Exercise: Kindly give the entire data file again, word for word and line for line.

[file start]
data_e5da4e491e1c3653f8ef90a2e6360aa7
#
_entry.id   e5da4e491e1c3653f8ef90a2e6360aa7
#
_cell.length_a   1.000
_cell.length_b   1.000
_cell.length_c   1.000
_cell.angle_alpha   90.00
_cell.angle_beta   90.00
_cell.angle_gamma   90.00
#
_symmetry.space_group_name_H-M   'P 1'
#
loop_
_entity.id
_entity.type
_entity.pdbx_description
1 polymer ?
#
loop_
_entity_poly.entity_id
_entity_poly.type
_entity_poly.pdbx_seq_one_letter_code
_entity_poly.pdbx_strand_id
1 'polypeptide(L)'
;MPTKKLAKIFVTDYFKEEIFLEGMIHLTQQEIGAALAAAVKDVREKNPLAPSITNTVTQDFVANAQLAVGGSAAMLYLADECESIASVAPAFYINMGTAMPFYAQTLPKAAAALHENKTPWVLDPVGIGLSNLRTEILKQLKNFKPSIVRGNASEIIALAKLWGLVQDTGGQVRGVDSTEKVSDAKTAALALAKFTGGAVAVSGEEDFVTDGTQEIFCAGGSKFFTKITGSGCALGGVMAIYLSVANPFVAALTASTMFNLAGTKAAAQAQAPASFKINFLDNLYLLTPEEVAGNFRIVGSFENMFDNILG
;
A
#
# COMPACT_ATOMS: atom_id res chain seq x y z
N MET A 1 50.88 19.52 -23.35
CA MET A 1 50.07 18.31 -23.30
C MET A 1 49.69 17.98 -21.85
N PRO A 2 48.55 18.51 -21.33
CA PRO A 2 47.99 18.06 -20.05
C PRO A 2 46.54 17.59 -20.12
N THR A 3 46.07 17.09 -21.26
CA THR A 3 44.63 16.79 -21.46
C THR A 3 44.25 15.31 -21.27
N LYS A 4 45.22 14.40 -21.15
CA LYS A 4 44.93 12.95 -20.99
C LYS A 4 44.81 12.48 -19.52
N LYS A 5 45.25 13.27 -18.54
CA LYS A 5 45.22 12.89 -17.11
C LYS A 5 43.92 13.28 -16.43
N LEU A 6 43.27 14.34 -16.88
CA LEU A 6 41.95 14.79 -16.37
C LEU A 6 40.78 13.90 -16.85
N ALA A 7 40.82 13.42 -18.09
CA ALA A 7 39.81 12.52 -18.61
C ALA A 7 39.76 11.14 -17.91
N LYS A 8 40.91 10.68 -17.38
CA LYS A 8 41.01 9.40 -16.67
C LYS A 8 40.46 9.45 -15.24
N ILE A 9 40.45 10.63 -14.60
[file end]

data_e5da4e491e1c3653f8ef90a2e6360aa7
#
_entry.id   e5da4e491e1c3653f8ef90a2e6360aa7
#
_cell.length_a   1.000
_cell.length_b   1.000
_cell.length_c   1.000
_cell.angle_alpha   90.00
_cell.angle_beta   90.00
_cell.angle_gamma   90.00
#
_symmetry.space_group_name_H-M   'P 1'
#
loop_
_entity.id
_entity.type
_entity.pdbx_description
1 polymer ?
#
loop_
_entity_poly.entity_id
_entity_poly.type
_entity_poly.pdbx_seq_one_letter_code
_entity_poly.pdbx_strand_id
1 'polypeptide(L)'
;MPTKKLAKIFVTDYFKEEIFLEGMIHLTQQEIGAALAAAVKDVREKNPLAPSITNTVTQDFVANAQLAVGGSAAMLYLADECESIASVAPAFYINMGTAMPFYAQTLPKAAAALHENKTPWVLDPVGIGLSNLRTEILKQLKNFKPSIVRGNASEIIALAKLWGLVQDTGGQVRGVDSTEKVSDAKTAALALAKFTGGAVAVSGEEDFVTDGTQEIFCAGGSKFFTKITGSGCALGGVMAIYLSVANPFVAALTASTMFNLAGTKAAAQAQAPASFKINFLDNLYLLTPEEVAGNFRIVGSFENMFDNILG
;
A
#
# COMPACT_ATOMS: atom_id res chain seq x y z
N MET A 1 50.88 19.52 -23.35
CA MET A 1 50.07 18.31 -23.30
C MET A 1 49.69 17.98 -21.85
N PRO A 2 48.55 18.51 -21.33
CA PRO A 2 47.99 18.06 -20.05
C PRO A 2 46.54 17.59 -20.12
N THR A 3 46.07 17.09 -21.26
CA THR A 3 44.63 16.79 -21.46
C THR A 3 44.25 15.31 -21.27
N LYS A 4 45.22 14.40 -21.15
CA LYS A 4 44.93 12.95 -20.99
C LYS A 4 44.81 12.48 -19.52
N LYS A 5 45.25 13.27 -18.54
CA LYS A 5 45.22 12.89 -17.11
C LYS A 5 43.92 13.28 -16.43
N LEU A 6 43.27 14.34 -16.88
CA LEU A 6 41.95 14.79 -16.37
C LEU A 6 40.78 13.90 -16.85
N ALA A 7 40.82 13.42 -18.09
CA ALA A 7 39.81 12.52 -18.61
C ALA A 7 39.76 11.14 -17.91
N LYS A 8 40.91 10.68 -17.38
CA LYS A 8 41.01 9.40 -16.67
C LYS A 8 40.46 9.45 -15.24
N ILE A 9 40.45 10.63 -14.60